“Ironbark” by Jay Carmichael— Masculinity and Alienation

Carmichael, Jay.. “Ironbark”, Scribe US, 2019.

Masculinity and Alienation

Amos Lassen


Markus Bello’s life is on hold. He lives in a small country town in Australia and has lost his best friend, Grayson. Living in a small country town, mourning the death of his best friend, Grayson .He feels alone, isolated and adrift Markus must try to face his grief, and come to terms with what is left. In “Ironbark”, Jay Carmichael has written a beautiful coming of age novel with as well as the importance of place as a catalyst for the shaping of personal identity. We also see what society feels is necessary for one to be a man. Written in gorgeous and elegant prose,

Carmichael takes us into the mind of Markus. We have had many coming of age but this is a new of looking at it with all of its wonder, ugliness, tenderness, and cruelty. Markus must find peace in a place where he feels he does not belong. He feels that he is unable to understand or express love and attraction and holds on to his desire to have kissed his best friend but now is hoping to end his loneliness. Markus is filled with longing, awkwardness and a passion for things he will eventually grow out of.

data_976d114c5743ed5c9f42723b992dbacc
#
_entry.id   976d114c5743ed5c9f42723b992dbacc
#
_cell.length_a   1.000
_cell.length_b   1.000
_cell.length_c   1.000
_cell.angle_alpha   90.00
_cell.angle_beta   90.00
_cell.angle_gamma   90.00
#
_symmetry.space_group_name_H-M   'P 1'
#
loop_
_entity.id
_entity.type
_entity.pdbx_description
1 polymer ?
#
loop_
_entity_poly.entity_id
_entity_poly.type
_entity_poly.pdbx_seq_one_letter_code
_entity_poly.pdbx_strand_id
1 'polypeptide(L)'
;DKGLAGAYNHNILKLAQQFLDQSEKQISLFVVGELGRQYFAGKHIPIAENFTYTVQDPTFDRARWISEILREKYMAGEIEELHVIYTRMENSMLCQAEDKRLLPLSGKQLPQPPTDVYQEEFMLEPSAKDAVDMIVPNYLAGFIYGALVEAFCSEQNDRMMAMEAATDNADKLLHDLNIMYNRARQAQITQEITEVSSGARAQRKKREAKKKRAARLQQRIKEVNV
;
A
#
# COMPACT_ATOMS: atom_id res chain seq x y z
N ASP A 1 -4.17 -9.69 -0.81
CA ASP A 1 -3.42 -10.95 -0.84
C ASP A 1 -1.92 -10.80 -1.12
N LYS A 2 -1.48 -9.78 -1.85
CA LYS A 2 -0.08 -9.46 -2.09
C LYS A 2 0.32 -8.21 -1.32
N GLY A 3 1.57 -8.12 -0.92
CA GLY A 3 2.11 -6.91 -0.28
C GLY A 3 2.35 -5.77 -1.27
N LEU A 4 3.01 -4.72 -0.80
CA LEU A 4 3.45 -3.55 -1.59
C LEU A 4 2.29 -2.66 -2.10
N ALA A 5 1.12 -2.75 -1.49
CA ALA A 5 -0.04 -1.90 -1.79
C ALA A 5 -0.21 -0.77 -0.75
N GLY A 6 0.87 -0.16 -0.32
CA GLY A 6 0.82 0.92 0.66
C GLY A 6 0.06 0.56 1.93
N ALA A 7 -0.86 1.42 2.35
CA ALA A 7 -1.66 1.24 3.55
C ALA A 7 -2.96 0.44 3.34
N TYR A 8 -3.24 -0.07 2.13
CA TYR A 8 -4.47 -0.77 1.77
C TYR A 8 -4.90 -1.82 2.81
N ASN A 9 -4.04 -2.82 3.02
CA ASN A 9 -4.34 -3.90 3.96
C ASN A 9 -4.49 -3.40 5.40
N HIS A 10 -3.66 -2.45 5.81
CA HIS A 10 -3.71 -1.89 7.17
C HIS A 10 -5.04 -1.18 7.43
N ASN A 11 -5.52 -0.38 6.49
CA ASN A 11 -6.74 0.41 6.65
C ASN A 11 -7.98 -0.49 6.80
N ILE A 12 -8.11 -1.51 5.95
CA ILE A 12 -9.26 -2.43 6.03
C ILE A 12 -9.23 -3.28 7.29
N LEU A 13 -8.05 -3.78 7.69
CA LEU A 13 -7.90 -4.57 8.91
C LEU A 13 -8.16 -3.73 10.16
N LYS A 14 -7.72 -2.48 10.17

His true grief comes from never having been able to tell Grayson how he felt about him and neither can he tell anyone else because of the high expectations of those around him and the fact that someone’s sexual uncertainty well not be welcomed.  The book is divided into four sections and the story moves from the present back to the past beginning with the events of Markus’s life from two weeks after his friend’s death. We become very aware of the prevalent attitudes in a small town, and the problems encountered by the town’s youth: “boredom, angst, anger, pressure to conform and, in this case, the concealment of true feeling, an unrequited love.”

Leave a Reply